1. / Home
  2. / Blog
Blog post

Can Europe survive without Russian gas?

Replacing 130 bcm of natural gas imports from Russia within a year would be a significant challenge, but, as our rough estimates show, not impossible.

Publishing date
27 March 2014
Authors
Georg Zachmann

Read our comments on Ukraine and Russia 'Eastern promises: The IMF-Ukraine bailout', 'Interactive chart: How Europe can replace Russian gas', 'The cost of escalating sanctions on Russia over Ukraine and Crimea', 'Russian roulette', 'Blogs review: Wild Wild East' and 'Gas imports: Ukraine's expensive addiction'

Based on interactions with various stakeholders we updated several figures on March 25th.

  • Increasing imports from North Africa by 15 bcm will be difficult, as existing pipeline capacities to Italy are fully used already, while increasing exports to Spain will not be helpful, as no additional gas can be brought from the Iberian Peninsula to the rest of Europe. We adjust our estimate to 5 bcm.
  • The numbers for district heating gas consumption were largely overstated. We correct the corresponding numbers to 10 bcm. As it is anyway the most expensive option, it would have only been selected as a last resort.
  • Switching district heating from gas to oil in the import constraint countries Finland, Latvia and Estonia is, however, possible. Switching in Lithuania seems to be more difficult. Here, in the short term other options need to be developed. In the medium term Lithuania will install a floating LNG regasification terminal to allow gas imports from international LNG markets.
  • Increasing production in the Netherlands is technically possible, possibly much more than the 20 bcm we put. However, the Dutch government might be quite reluctant to allow even 20 bcm of additional production, as it just issued legislation to reduce production in order to control the gas-production induced seismic activities. So it is a question of political will and compensations. Hence we stick to the 20 bcm/y.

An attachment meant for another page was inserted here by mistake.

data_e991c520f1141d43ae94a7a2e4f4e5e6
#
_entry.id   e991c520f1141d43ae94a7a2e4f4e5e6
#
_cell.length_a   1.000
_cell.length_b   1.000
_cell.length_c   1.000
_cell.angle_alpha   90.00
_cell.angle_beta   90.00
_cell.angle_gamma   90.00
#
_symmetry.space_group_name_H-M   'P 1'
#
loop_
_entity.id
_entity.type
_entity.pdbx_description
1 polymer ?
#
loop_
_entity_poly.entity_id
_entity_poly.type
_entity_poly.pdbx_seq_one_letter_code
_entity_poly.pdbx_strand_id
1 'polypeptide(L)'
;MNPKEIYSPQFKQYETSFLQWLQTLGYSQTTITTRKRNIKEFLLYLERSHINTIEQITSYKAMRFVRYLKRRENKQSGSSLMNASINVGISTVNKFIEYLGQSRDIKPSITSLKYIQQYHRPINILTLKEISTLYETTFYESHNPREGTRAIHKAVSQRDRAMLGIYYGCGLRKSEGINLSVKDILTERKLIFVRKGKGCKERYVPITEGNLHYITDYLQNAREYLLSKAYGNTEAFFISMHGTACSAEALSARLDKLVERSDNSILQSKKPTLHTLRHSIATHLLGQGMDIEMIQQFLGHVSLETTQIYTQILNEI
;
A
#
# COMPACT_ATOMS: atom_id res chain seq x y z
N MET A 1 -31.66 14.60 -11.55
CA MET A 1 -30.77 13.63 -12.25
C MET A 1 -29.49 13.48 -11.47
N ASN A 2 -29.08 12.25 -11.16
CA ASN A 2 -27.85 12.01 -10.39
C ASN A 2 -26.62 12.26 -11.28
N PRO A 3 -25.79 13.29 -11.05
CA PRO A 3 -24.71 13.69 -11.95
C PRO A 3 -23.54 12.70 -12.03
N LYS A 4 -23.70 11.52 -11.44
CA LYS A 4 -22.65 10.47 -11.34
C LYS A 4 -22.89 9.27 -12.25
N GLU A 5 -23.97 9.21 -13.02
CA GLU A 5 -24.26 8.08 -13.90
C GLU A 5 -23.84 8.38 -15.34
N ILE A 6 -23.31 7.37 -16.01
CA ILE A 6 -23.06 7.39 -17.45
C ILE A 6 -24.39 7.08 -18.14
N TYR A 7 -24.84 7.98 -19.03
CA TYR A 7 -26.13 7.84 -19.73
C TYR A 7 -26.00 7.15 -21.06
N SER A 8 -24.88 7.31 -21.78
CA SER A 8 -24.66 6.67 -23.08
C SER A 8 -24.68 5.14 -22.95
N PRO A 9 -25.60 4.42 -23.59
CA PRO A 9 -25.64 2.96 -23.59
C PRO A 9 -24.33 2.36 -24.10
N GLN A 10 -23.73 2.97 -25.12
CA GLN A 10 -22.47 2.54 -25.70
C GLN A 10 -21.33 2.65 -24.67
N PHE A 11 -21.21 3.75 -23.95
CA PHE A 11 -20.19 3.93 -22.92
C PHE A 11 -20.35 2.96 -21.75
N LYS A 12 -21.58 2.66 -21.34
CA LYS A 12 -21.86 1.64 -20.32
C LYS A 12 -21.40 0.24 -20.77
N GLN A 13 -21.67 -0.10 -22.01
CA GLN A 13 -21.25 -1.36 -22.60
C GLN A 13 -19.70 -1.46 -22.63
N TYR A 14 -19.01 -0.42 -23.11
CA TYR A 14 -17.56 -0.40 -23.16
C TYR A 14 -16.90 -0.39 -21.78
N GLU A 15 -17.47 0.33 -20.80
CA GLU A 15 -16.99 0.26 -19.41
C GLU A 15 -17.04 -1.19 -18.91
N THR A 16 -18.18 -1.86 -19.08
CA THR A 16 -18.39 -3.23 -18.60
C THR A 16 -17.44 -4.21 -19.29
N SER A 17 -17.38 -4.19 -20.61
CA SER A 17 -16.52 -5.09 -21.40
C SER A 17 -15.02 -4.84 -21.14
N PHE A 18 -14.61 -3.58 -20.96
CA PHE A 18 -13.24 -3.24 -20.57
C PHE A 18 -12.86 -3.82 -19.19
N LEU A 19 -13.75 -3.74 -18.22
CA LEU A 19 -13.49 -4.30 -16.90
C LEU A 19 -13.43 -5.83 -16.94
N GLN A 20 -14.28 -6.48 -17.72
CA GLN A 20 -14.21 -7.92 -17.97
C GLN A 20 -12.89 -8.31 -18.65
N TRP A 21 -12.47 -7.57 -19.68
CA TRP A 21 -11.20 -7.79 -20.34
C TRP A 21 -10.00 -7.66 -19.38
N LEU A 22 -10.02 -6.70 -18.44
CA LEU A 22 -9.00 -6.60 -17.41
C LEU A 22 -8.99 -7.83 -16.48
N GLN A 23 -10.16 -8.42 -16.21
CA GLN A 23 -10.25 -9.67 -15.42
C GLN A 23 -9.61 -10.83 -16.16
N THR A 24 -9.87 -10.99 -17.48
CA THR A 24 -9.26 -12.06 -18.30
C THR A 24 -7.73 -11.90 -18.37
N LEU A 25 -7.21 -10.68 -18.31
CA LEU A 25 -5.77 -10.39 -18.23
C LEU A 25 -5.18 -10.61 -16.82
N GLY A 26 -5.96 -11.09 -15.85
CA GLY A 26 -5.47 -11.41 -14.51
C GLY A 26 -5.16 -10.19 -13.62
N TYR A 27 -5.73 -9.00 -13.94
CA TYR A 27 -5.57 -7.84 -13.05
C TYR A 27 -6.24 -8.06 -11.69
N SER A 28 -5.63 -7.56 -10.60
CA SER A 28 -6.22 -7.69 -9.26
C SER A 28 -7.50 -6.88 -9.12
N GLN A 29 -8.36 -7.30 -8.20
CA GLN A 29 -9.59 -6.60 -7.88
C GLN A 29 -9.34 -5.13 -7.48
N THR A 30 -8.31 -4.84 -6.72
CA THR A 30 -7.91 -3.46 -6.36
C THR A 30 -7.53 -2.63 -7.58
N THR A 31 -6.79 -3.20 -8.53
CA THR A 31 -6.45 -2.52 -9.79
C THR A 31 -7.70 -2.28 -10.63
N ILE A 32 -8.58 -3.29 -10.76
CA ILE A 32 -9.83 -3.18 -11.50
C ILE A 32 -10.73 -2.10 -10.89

• Power production from natural gas plays an important role in the UK and Italy. It will not be possible to fully replace those plants, given the lack of alternative capacities. We corrected the potential gas savings from 60 bcm/y to 40 bcm/y.
  • With these adjustments, we conclude that up to 190 bcm of alternative supplies might be available for the coming year.

About the authors

  • Georg Zachmann

    Georg Zachmann is a Senior Fellow at Bruegel, where he has worked since 2009 on energy and climate policy. His work focuses on regional and distributional impacts of decarbonisation, the analysis and design of carbon, gas and electricity markets, and EU energy and climate policies. Previously, he worked at the German Ministry of Finance, the German Institute for Economic Research in Berlin, the energy think tank LARSEN in Paris, and the policy consultancy Berlin Economics.

Related content